in A. P. de Candolle and A. L. P. P. de Candolle, Prodr. 6: 269. 1838.
Dioecious or gynoecious (staminates uncommon or in equal frequencies as pistillates, respectively). Plants 5–13 cm (stems usually stipitate-glandular). Stolons 2–4 cm. Basal leaves 1-nerved, spatulate to narrowly spatulate or oblanceolate, 9–18 × 2–4 mm, tips mucronate, abaxial faces tomentose, adaxial glabrous or green-glabrescent, or both gray-pubescent. Cauline leaves linear, 4–11 mm, flagged. Heads usually borne singly (rarely 2–3). Involucres: staminate 5–7 mm; pistillate 5–8 mm. Phyllaries distally brown, dark brown, black, or olivaceous. Corollas: staminate 2.5–3.5 mm; pistillate 3.5–4 mm. Cypselae 1–1.3 mm, usually glabrous; pappi: staminate 3–4 mm (none in gynoecious populations); pistillate 4–5 mm. 2n = 28, 56, 60?, 70.
Alta., B.C., N.W.T., Nfld. and Labr., Nunavut, Que., Yukon, Alaska, Mont., Wyo., Russian Far East (Chukotka Peninsula).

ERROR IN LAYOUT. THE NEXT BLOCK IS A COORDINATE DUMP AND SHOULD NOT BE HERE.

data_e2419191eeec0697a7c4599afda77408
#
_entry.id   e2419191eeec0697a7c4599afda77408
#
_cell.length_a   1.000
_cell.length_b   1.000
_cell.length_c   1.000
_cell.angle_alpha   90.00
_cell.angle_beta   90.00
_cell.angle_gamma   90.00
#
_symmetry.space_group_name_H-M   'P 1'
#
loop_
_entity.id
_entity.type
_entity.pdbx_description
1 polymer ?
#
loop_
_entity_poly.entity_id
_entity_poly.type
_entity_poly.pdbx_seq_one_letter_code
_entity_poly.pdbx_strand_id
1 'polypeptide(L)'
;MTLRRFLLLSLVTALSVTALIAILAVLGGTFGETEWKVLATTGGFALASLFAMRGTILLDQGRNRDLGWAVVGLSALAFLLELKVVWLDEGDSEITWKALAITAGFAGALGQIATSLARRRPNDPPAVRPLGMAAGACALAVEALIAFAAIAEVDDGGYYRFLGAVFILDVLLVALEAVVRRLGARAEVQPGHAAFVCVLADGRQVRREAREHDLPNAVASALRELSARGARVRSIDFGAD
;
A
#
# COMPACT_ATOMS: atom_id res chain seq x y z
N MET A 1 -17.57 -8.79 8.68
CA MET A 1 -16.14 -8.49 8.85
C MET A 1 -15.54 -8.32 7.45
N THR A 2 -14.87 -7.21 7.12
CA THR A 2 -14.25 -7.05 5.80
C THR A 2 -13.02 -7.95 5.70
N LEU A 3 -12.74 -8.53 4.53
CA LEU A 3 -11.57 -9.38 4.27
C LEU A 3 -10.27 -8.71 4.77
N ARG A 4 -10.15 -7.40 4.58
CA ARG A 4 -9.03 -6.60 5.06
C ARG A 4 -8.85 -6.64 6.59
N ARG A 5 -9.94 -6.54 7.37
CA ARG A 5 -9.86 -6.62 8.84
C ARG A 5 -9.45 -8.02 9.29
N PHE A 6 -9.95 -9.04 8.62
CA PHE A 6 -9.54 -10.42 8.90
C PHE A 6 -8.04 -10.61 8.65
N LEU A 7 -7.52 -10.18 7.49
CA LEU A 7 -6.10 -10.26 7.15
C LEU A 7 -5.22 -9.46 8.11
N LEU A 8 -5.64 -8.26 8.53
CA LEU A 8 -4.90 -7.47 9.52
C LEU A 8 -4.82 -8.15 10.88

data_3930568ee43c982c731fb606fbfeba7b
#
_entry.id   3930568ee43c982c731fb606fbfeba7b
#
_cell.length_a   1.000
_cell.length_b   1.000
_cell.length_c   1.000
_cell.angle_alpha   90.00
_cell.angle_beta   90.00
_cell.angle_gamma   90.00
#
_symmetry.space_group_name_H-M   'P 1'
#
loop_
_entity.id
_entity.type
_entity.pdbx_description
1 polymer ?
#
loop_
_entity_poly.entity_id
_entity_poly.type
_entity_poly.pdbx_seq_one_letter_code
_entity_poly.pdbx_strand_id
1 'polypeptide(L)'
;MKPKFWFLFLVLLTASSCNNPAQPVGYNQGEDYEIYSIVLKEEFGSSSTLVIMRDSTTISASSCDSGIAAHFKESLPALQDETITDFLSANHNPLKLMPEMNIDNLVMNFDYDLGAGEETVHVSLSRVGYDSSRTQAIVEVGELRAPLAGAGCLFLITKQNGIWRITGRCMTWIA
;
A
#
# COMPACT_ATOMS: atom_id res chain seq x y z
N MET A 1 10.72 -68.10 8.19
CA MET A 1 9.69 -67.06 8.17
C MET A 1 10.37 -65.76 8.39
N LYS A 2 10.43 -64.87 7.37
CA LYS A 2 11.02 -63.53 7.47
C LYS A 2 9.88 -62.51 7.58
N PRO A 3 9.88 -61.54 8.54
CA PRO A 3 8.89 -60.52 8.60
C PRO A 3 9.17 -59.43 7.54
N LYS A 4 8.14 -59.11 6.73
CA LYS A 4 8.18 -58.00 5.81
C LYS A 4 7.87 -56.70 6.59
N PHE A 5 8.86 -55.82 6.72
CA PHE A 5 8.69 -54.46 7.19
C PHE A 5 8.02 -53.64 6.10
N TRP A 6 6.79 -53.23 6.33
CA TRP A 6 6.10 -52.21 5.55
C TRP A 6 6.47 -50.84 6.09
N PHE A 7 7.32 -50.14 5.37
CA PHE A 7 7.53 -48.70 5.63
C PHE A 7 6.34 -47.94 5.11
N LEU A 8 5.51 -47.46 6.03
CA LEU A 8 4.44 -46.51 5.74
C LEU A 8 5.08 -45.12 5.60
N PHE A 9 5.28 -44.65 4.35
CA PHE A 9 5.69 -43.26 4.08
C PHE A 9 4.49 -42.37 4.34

Subspecies 2 (2 in the flora).
It seems reasonable to follow in part E. Hultén’s (1968) broad concept of Antennaria monocephala (R. J. Bayer 1991). Hultén circumscribed it as containing three subspecies. The sexual phase of A. monocephala (i.e., subsp. monocephala and subsp. philonipha) is known from southern Alaska, south of the Brooks Range, and to Yukon Territory and adjacent areas of the Northwest Territories and across the Bering Strait on the Chukotka Peninsula. Within his concept of A. monocephala, Hultén also circumscribed the presumably autopolyploid apomictic form of the species as A. monocephala subsp. angustata, thereby extending the range of the species across the Canadian arctic into Greenland and down the western Cordillera into Montana and Wyoming.
Antennaria monocephala subsp. monocephala is an amphimictic progenitor of the A. alpina agamic complex, as well as the sexual progenitor of the apomicts of subsp. angustata.